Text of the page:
The RBI Board did not consider any proposal to boost liquidity for the non-banking financial sector despite a strong pitch by the government nominees. The RBI, which was insisting that there was enough liquidity in the system, may have baulked at such a move on fears that such a facility was likely to be misused. On December 5, RBI Deputy Governor Viral Acharya said liquidity pressure in the NBFC sector and ruled out any special package for the sector. The board was expected to take a view on the liquidity support in the next board meeting on December 14.

When the IL&FS issue rocked the financial sector in August this year, the non-banking financial sector was also hit with the system facing a liquidity shortage of over Rs one lakh crore. The government asked the RBI to open a special liquidity window to provide credit to the NBFC sector. However, the RBI refused to pay heed to the government requests which in turn led to the government looking at an hitherto unused Section 7 under the RBI Act to direct the RBI for a special liquidity window.


The RBI has agreed to work out a loan restructuring scheme for micro, small and medium enterprises (MSME). The RBI board advised that the central bank should consider a scheme for restructuring of stressed standard assets of MSME borrowers with aggregate credit facilities of up to Rs 25 crore, subject to such conditions as are necessary for ensuring financial stability. The RBI was earlier unwilling to consider any loan recast scheme for small units.

One of the reasons for the widening of the rift between the government and the RBI was the initiative by new RBI board member S Gurumurthy to push for more credit to small and medium enterprises which were hit by the demonetisation in November 2016, GST introduction and PCA framework. The RBI was earlier reluctant to open the fund tap more due to fears over fresh creation of bad loans in the SME sector.


On the issue of the Economic Capital Framework (ECF) which governs the Rs 9.6 lakh crore surplus of the RBI, the board decided to constitute an expert committee to examine the ECF structure, the membership and terms of reference of which will be jointly determined by the Government of India and the RBI. The board did not consider transferring any surplus amount but decided that with the RBI central board making it clear that revaluation reserves cannot be paid out. While the government had earlier indicated that the RBI has Rs 3.6 lakh crore as “excess capital” in its reserves and wanted the central bank to transfer more money to it as part of the surplus, this claim would have to be drastically reduced in the wake of the decision not to consider the revaluation gain. Sources said there were differences between the government and the RBI over who will head the committee.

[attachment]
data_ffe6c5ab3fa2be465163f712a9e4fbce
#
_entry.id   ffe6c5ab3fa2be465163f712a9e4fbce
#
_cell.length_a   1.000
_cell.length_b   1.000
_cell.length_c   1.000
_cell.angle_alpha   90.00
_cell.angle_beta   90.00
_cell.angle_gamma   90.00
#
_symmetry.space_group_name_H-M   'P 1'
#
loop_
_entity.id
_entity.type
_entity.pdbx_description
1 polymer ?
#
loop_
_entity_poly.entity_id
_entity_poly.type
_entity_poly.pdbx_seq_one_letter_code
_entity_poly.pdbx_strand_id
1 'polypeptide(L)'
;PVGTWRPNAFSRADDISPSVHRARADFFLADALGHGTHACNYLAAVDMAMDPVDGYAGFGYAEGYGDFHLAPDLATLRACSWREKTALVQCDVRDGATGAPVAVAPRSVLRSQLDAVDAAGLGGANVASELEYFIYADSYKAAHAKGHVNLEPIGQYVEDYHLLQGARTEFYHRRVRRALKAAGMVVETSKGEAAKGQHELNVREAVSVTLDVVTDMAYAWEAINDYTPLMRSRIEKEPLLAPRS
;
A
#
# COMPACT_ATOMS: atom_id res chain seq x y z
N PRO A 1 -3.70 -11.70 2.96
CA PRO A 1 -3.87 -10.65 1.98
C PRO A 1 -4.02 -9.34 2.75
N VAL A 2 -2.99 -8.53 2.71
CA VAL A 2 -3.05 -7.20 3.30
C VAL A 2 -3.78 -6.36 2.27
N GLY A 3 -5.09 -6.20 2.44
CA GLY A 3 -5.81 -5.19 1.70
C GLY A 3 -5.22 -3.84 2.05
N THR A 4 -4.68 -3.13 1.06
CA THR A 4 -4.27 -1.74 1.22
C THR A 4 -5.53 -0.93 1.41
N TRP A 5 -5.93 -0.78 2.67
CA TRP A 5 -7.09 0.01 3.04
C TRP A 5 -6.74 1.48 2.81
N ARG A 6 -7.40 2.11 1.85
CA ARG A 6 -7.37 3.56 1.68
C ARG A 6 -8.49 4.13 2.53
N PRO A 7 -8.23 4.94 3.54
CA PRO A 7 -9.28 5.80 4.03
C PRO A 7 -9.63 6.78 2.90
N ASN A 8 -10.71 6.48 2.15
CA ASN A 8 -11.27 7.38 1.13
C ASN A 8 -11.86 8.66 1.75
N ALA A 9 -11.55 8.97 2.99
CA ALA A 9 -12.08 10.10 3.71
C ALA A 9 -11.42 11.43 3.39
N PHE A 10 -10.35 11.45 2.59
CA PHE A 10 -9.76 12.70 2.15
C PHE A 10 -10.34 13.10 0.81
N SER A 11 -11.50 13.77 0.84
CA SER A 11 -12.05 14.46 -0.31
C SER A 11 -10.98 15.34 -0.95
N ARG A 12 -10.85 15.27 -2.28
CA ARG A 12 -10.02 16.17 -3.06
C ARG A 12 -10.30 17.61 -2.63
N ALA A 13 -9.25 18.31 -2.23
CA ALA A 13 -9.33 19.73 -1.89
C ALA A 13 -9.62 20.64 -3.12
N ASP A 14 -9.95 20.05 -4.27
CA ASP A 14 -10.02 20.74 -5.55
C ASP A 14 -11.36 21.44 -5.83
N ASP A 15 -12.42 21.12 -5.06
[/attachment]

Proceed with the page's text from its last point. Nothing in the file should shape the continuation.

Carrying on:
Reserve Bank under Patel: A Timeline

September 4, 2016 : Government appoints Urjit Patel as RBI Governor for a three-year period

June 7, 2017: Signaling that RBI is autonomous, Patel says that monetary policy committee members declined Finance Ministry’s request to meet ahead of panel’s scheduled meet

February 12, 2018: RBI issues a circular on the classification of NPAs and norms of loan restructuring, setting a 180-day deadline for declaring a loan as NPA

February 20, 2018: Finance Ministry questions RBI for any loopholes in the system that could have led to the scam involving jeweler Nirav Modi

March 14, 2018: Patel says RBI’s legal powers to supervise and regulate public sector banks are constrained

April 9, 2018: RBI puts 11 state-owned banks under the prompt corrective action (PCA) framework for poor performance in handling bad loans, restricting their lending capacity

August 30, 2018: RBI releases its annual report saying that 99.3% of the currency notes demonetised by the government have returned to the banking system

October 20, 2018: RBI publishes a dissent note on the proposed Payments Regulatory Board, opposing an inter-ministerial committee’s recommendations for a separate regulator

October 26, 2018: RBI Deputy Governor Viral Acharya goes public to assert RBI’s autonomy, warns of the wrath of the markets if it is not maintained, through a speech.

November 17, 2018: Ahead of RBI board meeting, Finance Minister Arun Jaitley says growth should not be throttled by squeezing liquidity to the needy sectors

November 19, 2018: A 10-hour RBI central board meeting decides to set up a panel on the economic capital framework for RBI and directs it give forbearances to small businesses

December 5, 2018: Governor Urjit Patel refuses to answer queries on frictions between RBI and government, amid reports of truce between the two

December 10, 2018: Patel resigns, citing personal reasons